I thought this would fit in nicely with the material you've presented here.

Dee :namaste:
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Re: Experiential Wisdom: Bhavana-maya panna

Postby appicchato » Tue Sep 01, 2009 2:21 am

Jechbi wrote:To the extent that these discussions clarify understanding, great. To the extent that they muddy the waters, then that's too bad. Either way, all of us still have our own work to do. No use worrying about anyone else's bhavana-maya panna.


:thumbsup:
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Re: Experiential Wisdom: Bhavana-maya panna

Postby Dmytro » Tue Sep 01, 2009 5:44 am

Hi Christopher,

Is this a gradual step-by-step process


Good training is arranged as step-by-step process. See, for example, the work of Ven. Amatha Gavesi:

http://www.lioncity.net/buddhism/index. ... opic=49356

Okkanta Samyutta:

http://www.accesstoinsight.org/tipitaka ... ml#okkanta

or the 'Wisdom' section in Vimuttimagga.

Metta, Dmytro
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Re: Experiential Wisdom: Bhavana-maya panna

Postby christopher::: » Tue Sep 01, 2009 5:50 am

Dmytro wrote:
Good training is arranged as step-by-step process. See, for example, the work of Ven. Amatha Gavesi:

http://www.lioncity.net/buddhism/index. ... opic=49356


Excellent! Thank you Dmytro.

:namaste:
"As Buddhists, we should aim to develop relationships that are not predominated by grasping and clinging. Our relationships should be characterised by the brahmaviharas of metta (loving kindness), mudita (sympathetic joy), karuna (compassion), and upekkha (equanimity)."
~post by Ben, Jul 02, 2009
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Re: Experiential Wisdom: Bhavana-maya panna

Postby zavk » Tue Sep 01, 2009 7:33 am

Hi Chris and friends,

I'm not familiar with Moffitt's work but it does seem like he is referring to the same thing.

I too am a student of the Goenka approach to meditation. From my observation of and interaction with other Buddhists both online and offline, it does seem to me that it is as you suggest Chris, that some people 'have different levels of wisdom in different areas of their practice'.

What Goenka is emphasising here is that only bhavana-maya panna can lead to liberation. He is using the word 'bhavana' here in a very specific sense: 'development by means of mental cultivation'. He is referring specifically to formal, seated meditation.

But personally for me, I would (on the basis of my own experience and observation/interaction with both Buddhist teachers and students online and offline) think of bhavana-maya panna in a broader sense, such that it is cultivated not only in formal, seated meditation but also in the everyday actions of mind, speech and body.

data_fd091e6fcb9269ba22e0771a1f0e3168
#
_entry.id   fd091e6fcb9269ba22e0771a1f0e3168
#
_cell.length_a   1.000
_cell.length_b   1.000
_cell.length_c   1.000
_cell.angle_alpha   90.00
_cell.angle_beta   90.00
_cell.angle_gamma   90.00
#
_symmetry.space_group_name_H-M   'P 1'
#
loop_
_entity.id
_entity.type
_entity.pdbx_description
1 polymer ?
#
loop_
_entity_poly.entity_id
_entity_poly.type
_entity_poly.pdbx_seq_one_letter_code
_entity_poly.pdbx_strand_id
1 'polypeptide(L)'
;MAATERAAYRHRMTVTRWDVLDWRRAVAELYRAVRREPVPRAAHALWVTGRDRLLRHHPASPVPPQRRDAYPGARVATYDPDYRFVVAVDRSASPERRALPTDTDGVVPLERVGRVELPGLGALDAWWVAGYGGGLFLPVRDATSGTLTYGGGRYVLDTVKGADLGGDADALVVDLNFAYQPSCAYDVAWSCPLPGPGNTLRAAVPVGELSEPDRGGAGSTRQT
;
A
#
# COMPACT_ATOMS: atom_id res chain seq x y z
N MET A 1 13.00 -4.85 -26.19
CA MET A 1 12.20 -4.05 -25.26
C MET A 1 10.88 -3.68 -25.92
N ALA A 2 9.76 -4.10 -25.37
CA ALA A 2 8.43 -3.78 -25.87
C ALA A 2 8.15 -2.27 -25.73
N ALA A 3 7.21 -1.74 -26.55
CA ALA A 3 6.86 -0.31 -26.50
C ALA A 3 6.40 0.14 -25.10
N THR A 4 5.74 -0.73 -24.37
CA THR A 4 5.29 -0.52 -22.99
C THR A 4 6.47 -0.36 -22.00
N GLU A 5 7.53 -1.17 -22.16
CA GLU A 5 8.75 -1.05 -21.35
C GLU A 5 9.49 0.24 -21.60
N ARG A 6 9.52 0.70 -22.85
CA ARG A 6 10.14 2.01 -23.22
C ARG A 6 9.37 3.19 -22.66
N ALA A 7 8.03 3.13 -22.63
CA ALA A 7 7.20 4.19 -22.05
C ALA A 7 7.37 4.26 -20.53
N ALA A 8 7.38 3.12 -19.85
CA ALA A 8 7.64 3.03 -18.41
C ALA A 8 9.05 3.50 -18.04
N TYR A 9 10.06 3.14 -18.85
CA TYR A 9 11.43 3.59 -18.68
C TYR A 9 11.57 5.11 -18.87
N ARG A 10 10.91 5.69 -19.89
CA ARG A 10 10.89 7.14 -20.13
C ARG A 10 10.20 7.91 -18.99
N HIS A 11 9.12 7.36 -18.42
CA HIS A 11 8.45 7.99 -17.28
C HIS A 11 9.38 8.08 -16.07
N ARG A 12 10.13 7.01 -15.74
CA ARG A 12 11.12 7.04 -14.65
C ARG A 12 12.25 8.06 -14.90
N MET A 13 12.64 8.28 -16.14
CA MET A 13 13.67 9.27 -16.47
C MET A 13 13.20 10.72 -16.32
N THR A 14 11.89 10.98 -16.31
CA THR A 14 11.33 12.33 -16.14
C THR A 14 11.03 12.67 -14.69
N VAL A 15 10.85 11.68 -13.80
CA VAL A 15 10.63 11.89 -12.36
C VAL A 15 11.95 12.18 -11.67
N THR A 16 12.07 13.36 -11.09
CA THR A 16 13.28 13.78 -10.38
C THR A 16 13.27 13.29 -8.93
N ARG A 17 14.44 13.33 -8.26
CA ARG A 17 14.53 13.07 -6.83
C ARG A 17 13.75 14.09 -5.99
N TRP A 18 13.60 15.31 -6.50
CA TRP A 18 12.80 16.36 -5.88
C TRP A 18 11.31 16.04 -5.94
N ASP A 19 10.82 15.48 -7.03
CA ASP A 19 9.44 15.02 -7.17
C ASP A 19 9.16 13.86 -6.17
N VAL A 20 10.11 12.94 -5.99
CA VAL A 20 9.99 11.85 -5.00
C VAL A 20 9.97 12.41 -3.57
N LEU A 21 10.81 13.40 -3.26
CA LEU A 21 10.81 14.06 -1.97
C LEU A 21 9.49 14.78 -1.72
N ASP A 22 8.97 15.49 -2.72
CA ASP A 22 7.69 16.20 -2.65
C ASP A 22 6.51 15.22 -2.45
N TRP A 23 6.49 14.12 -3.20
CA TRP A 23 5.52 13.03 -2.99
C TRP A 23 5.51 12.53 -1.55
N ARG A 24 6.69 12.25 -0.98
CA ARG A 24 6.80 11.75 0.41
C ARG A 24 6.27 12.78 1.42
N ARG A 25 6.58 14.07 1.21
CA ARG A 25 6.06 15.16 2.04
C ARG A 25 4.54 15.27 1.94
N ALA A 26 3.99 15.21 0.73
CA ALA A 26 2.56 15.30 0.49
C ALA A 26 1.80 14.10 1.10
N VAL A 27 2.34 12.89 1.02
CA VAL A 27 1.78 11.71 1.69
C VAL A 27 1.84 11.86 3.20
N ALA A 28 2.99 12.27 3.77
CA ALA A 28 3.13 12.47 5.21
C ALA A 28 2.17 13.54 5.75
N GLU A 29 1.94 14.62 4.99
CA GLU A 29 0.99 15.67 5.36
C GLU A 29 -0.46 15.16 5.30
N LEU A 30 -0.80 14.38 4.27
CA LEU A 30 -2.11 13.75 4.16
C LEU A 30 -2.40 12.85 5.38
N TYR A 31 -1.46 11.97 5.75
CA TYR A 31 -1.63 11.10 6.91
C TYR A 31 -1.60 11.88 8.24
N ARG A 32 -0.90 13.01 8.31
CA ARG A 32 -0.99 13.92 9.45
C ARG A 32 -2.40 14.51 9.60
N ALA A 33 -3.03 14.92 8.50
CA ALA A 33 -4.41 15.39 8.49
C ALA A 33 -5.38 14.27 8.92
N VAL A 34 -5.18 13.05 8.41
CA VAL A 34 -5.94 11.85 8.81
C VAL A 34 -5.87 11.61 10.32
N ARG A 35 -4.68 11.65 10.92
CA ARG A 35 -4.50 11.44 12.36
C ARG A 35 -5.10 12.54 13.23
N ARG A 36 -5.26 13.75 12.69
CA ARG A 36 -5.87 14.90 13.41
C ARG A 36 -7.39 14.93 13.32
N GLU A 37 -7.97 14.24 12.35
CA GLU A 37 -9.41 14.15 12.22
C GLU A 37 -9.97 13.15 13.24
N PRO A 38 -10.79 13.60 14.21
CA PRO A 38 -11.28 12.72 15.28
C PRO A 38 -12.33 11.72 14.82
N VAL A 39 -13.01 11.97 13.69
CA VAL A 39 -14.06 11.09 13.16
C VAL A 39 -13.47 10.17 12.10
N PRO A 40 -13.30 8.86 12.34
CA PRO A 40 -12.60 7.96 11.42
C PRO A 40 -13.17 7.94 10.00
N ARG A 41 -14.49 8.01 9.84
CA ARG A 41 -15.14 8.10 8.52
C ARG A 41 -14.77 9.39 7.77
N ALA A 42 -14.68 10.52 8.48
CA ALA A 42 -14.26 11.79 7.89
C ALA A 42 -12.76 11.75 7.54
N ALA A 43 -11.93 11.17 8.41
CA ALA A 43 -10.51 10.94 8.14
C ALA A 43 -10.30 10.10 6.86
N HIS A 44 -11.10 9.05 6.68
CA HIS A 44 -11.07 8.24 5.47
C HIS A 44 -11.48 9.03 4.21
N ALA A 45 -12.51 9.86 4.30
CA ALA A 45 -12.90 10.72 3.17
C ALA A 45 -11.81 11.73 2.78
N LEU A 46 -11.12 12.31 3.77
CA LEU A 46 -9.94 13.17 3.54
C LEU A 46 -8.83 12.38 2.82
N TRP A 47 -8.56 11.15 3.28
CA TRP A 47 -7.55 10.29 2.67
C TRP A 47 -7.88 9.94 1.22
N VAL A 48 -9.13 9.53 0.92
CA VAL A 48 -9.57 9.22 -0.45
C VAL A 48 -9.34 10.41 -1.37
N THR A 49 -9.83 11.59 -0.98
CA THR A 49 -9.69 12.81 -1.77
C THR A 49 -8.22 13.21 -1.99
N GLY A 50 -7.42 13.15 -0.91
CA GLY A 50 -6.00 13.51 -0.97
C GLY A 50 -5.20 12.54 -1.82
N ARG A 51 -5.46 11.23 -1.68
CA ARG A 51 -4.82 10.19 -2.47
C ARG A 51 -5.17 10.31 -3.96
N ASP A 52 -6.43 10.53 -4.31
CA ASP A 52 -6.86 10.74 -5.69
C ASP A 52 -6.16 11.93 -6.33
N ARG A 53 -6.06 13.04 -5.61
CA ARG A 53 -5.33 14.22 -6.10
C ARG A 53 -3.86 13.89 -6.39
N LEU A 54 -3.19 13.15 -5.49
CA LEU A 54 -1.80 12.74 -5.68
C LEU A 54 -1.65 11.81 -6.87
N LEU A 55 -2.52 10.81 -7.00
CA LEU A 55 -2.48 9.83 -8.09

I'd like to suggest that bhavana-maya panna (or what we are calling here in English as 'experiential wisdom')is cultivated during those times when, for example, we choose to respond with friendliness when the girl at the checkout greets us with a snarl rather than a smile, or when we choose to keep our cool when someone cuts into our lane on the road, or when we choose to remain gracious when locked in a heated debate on the Internet. Experiential wisdom, I would suggest, takes root in the everyday.

In offering this broader view of experiential wisdom, I am not being careless with the traditional understanding of 'bhavana'. For as my teacher Goenka would also say, right mental cultivation must be accompanied by right action, speech, and thought--or in a word, sila. The loss and gain, the pleasure and pain, of day-to-day life is the furnace where sila is forged. And moreover right conduct is guided by what we learn from others and what we come to understand through reflection and contemplation: suta-maya panna and cinta-maya panna.

I suppose what I'm trying to say (in a somewhat long-winded fashion) is that to cultivate experiential wisdom we should perhaps not see suta-maya panna, cinta-maya panna, and bhavana panna as separate but as dependently originated.

I am not a Tibetan Buddhist practitioner but I really like this quote from the Tibetan saint Dromtönpa, ''When I study I also apply contemplation and meditation. When I engage in contemplation I maintain the practices of study and meditation. And when I meditate I continue to study and contemplate.'
With metta,
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Re: Experiential Wisdom: Bhavana-maya panna

Postby christopher::: » Tue Sep 01, 2009 9:32 am

chicka-Dee wrote:
I took a class this spring based on Phillip Moffitt's book: "Dancing With Life: Buddhist Insights for Finding Meaning and Joy in the Face of Suffering"....

Moffitt says the following about the third insight:

"You have also seen that your untrained mind with its endless stream of reactionary thoughts is unreliable. There is a reliable ground on which to stand to meet life that is your own awareness knowing itself. It is this ground of "knowing you know" that creates the steady, nonreactive state of mind that allows you to just be with life as it is.